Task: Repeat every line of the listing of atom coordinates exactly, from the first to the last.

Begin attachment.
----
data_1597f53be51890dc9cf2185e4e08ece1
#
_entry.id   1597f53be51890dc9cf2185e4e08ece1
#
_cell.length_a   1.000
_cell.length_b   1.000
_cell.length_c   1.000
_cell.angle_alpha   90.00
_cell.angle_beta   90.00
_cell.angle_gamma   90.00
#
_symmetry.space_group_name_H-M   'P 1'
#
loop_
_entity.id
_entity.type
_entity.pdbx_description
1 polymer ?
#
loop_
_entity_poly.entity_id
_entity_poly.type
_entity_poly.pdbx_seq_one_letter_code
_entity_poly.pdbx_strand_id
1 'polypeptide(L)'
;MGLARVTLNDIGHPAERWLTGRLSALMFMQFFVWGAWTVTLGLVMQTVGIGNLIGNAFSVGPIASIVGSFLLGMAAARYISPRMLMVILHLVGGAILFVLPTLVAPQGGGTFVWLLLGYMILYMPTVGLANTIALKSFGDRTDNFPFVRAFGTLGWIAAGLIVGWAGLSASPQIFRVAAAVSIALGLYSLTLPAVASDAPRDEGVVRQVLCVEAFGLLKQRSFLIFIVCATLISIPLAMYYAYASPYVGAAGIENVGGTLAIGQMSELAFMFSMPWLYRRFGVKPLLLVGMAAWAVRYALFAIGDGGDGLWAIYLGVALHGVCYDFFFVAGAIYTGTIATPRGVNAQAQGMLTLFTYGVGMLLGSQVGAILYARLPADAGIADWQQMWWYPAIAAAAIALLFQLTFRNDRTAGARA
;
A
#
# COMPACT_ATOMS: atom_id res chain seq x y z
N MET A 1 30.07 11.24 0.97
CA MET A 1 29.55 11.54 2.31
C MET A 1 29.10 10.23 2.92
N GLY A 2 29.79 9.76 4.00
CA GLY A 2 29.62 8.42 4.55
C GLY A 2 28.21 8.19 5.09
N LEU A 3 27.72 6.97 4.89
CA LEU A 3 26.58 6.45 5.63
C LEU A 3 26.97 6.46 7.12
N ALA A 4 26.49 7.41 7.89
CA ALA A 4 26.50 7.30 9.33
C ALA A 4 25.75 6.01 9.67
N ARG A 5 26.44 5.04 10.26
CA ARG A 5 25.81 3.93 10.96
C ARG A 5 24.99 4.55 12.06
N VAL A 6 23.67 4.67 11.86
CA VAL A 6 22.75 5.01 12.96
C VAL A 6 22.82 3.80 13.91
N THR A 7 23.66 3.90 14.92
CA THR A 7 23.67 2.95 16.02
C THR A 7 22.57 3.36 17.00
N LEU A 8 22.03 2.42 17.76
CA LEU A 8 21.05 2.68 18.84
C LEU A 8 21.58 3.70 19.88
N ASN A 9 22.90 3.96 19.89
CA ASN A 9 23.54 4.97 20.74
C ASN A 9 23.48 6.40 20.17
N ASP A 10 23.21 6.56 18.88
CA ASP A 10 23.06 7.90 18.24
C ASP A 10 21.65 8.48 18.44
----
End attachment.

data_1597f53be51890dc9cf2185e4e08ece1
#
_entry.id   1597f53be51890dc9cf2185e4e08ece1
#
_cell.length_a   1.000
_cell.length_b   1.000
_cell.length_c   1.000
_cell.angle_alpha   90.00
_cell.angle_beta   90.00
_cell.angle_gamma   90.00
#
_symmetry.space_group_name_H-M   'P 1'
#
loop_
_entity.id
_entity.type
_entity.pdbx_description
1 polymer ?
#
loop_
_entity_poly.entity_id
_entity_poly.type
_entity_poly.pdbx_seq_one_letter_code
_entity_poly.pdbx_strand_id
1 'polypeptide(L)'
;MGLARVTLNDIGHPAERWLTGRLSALMFMQFFVWGAWTVTLGLVMQTVGIGNLIGNAFSVGPIASIVGSFLLGMAAARYISPRMLMVILHLVGGAILFVLPTLVAPQGGGTFVWLLLGYMILYMPTVGLANTIALKSFGDRTDNFPFVRAFGTLGWIAAGLIVGWAGLSASPQIFRVAAAVSIALGLYSLTLPAVASDAPRDEGVVRQVLCVEAFGLLKQRSFLIFIVCATLISIPLAMYYAYASPYVGAAGIENVGGTLAIGQMSELAFMFSMPWLYRRFGVKPLLLVGMAAWAVRYALFAIGDGGDGLWAIYLGVALHGVCYDFFFVAGAIYTGTIATPRGVNAQAQGMLTLFTYGVGMLLGSQVGAILYARLPADAGIADWQQMWWYPAIAAAAIALLFQLTFRNDRTAGARA
;
A
#
# COMPACT_ATOMS: atom_id res chain seq x y z
N MET A 1 30.07 11.24 0.97
CA MET A 1 29.55 11.54 2.31
C MET A 1 29.10 10.23 2.92
N GLY A 2 29.79 9.76 4.00
CA GLY A 2 29.62 8.42 4.55
C GLY A 2 28.21 8.19 5.09
N LEU A 3 27.72 6.97 4.89
CA LEU A 3 26.58 6.45 5.63
C LEU A 3 26.97 6.46 7.12
N ALA A 4 26.49 7.41 7.89
CA ALA A 4 26.50 7.30 9.33
C ALA A 4 25.75 6.01 9.67
N ARG A 5 26.44 5.04 10.26
CA ARG A 5 25.81 3.93 10.96
C ARG A 5 24.99 4.55 12.06
N VAL A 6 23.67 4.67 11.86
CA VAL A 6 22.75 5.01 12.96
C VAL A 6 22.82 3.80 13.91
N THR A 7 23.66 3.90 14.92
CA THR A 7 23.67 2.95 16.02
C THR A 7 22.57 3.36 17.00
N LEU A 8 22.03 2.42 17.76
CA LEU A 8 21.05 2.68 18.84
C LEU A 8 21.58 3.70 19.88
N ASN A 9 22.90 3.96 19.89
CA ASN A 9 23.54 4.97 20.74
C ASN A 9 23.48 6.40 20.17
N ASP A 10 23.21 6.56 18.88
CA ASP A 10 23.06 7.90 18.24
C ASP A 10 21.65 8.48 18.44